Editor’s Note: Lifelong local activist Helen Eccles was an education reporter years ago for the Andover Townsman. This tribute was written by former Eagle-Tribune reporter Casey Coburn.
If she had ever run for public office, Helen “Skip” Eccles would probably have won in a landslide, voted in by the myriad of friends she made from all walks of life.
Instead, she preferred to throw her 5-foot-2-inch dynamo self into working for candidates and causes she believed would make a difference in the world.
Former state Sen. Sue Tucker of Andover said that wherever there was a just cause — equal opportunity, women’s rights, the environment — Helen was there.
“She was one of the warriors for justice,” Tucker said.
Helen died last week at her home in Andover with her family by her side. She was 86.
Helen’s passion for justice was reinforced by the equally fierce sense of social concern of her late husband, Frank, a former Andover School Committee member who was a faculty member and administrator at Phillips Academy in Andover.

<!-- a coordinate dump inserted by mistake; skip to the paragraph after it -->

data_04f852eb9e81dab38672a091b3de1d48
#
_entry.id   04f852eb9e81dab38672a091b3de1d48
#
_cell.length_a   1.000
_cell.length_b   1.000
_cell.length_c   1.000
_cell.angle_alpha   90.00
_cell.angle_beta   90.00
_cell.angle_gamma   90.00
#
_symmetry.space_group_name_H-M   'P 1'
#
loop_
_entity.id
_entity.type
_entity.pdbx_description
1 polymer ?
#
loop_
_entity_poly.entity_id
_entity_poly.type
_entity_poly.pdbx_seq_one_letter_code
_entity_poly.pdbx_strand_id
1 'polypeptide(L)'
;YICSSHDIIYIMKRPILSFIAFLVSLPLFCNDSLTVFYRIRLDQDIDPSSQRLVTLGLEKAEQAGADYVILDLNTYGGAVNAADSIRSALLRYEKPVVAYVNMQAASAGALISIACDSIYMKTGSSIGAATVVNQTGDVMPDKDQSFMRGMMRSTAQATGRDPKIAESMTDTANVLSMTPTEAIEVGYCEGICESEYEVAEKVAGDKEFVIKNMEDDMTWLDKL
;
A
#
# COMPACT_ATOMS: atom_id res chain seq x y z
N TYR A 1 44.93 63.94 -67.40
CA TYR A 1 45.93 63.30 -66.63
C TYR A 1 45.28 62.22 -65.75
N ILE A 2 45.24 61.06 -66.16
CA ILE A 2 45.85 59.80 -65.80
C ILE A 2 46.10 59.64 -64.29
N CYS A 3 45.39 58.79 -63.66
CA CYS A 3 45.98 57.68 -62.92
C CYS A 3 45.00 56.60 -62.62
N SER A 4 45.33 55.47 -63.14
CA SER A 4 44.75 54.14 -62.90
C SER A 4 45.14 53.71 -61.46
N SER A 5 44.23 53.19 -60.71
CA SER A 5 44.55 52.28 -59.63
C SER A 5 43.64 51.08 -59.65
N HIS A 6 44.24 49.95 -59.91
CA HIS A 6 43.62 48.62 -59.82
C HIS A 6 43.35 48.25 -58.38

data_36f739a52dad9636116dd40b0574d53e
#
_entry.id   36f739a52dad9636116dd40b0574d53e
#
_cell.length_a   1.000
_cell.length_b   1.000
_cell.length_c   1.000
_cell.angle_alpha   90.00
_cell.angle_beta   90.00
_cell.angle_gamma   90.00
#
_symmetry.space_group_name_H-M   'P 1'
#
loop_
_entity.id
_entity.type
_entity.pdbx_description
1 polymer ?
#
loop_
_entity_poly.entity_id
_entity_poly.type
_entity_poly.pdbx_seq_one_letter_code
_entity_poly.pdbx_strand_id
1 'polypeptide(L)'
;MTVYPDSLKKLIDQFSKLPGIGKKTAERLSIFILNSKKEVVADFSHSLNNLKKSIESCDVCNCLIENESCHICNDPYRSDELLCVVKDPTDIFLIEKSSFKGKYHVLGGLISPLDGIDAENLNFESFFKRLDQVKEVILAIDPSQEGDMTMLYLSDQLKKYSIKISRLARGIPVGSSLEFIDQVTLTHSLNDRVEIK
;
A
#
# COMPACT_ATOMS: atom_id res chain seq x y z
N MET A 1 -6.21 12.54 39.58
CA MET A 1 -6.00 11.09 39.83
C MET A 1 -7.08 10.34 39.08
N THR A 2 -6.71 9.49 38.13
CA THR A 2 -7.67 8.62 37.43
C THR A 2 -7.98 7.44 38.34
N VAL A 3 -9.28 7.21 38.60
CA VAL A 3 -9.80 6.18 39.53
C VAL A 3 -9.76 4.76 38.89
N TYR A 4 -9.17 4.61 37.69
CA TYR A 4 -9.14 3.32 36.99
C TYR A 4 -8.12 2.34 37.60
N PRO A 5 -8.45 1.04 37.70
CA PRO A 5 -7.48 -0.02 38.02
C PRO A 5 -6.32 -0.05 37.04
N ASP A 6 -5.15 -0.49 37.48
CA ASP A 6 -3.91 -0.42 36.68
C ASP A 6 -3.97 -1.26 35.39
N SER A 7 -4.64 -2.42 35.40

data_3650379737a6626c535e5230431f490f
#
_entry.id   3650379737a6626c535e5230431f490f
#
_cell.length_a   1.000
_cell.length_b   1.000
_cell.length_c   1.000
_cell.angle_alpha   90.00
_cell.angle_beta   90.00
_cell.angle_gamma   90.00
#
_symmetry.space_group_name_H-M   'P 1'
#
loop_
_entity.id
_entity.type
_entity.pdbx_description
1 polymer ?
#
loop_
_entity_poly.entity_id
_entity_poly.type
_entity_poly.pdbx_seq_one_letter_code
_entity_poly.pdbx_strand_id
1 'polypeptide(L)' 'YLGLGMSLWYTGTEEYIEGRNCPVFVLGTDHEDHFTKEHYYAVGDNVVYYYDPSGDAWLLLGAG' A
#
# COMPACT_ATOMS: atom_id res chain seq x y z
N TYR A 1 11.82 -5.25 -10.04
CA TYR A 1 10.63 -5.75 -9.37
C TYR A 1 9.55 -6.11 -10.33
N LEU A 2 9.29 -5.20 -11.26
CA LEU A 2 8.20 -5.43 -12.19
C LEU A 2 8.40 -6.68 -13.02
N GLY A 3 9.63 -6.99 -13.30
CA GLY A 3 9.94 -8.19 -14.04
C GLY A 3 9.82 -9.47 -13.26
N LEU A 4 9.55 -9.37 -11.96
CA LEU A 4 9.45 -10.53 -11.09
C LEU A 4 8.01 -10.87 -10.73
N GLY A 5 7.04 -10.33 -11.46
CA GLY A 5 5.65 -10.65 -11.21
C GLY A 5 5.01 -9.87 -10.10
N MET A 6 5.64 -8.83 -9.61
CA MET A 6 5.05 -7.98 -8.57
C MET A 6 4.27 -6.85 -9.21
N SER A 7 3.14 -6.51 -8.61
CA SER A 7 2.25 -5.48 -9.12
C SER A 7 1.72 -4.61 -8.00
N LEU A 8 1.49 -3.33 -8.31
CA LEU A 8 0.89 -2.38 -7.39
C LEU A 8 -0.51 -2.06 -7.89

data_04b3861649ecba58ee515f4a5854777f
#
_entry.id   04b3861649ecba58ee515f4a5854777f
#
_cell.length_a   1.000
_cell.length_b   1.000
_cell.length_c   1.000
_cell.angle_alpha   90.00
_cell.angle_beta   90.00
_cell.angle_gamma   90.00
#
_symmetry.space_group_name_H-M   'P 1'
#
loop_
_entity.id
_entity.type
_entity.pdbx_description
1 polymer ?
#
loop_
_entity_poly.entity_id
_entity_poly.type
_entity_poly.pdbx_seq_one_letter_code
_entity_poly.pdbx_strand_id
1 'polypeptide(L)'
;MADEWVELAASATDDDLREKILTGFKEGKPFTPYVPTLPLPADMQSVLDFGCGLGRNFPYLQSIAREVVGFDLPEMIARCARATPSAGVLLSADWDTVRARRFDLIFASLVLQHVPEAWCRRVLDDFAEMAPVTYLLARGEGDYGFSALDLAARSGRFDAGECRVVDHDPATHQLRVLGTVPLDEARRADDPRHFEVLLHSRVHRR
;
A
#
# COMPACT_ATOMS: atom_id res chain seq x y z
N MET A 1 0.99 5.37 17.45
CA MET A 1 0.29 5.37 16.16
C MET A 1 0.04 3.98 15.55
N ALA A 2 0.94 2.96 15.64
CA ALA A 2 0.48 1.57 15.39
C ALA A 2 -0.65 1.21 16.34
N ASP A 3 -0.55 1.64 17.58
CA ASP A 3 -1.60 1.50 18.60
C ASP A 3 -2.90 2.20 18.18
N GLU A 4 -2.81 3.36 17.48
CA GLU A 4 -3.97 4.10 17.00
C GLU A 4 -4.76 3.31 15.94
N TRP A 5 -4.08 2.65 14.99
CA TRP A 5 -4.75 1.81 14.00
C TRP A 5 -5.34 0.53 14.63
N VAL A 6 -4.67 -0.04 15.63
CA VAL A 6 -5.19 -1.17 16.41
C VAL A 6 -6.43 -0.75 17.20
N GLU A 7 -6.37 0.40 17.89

The couple, who shared the nickname “Skip,” worked together on the Andover-Dartmouth Urban Teachers Summer Institute, which they created for inner-city school teachers across the U.S.
Former Phillips faculty member David Penner, who served as the institute’s director during its last two years, said that Helen could talk to and work with anybody. When the institute first opened and teachers from the deep South arrived, dubious about the program, Penner said Helen made them feel welcome and at home — and helped them overcome any culture shock they experienced visiting Yankee territory for the first time.
But Helen’s energy extended beyond the boundaries of Phillips into the health, educational and daily living challenges of the Hispanic community in Lawrence. Through Christ Episcopal Church in Andover, she became active in the Merrimack Valley Project, an interfaith group committed to social justice, serving as its chairman and remaining active in it into her 70s and 80s.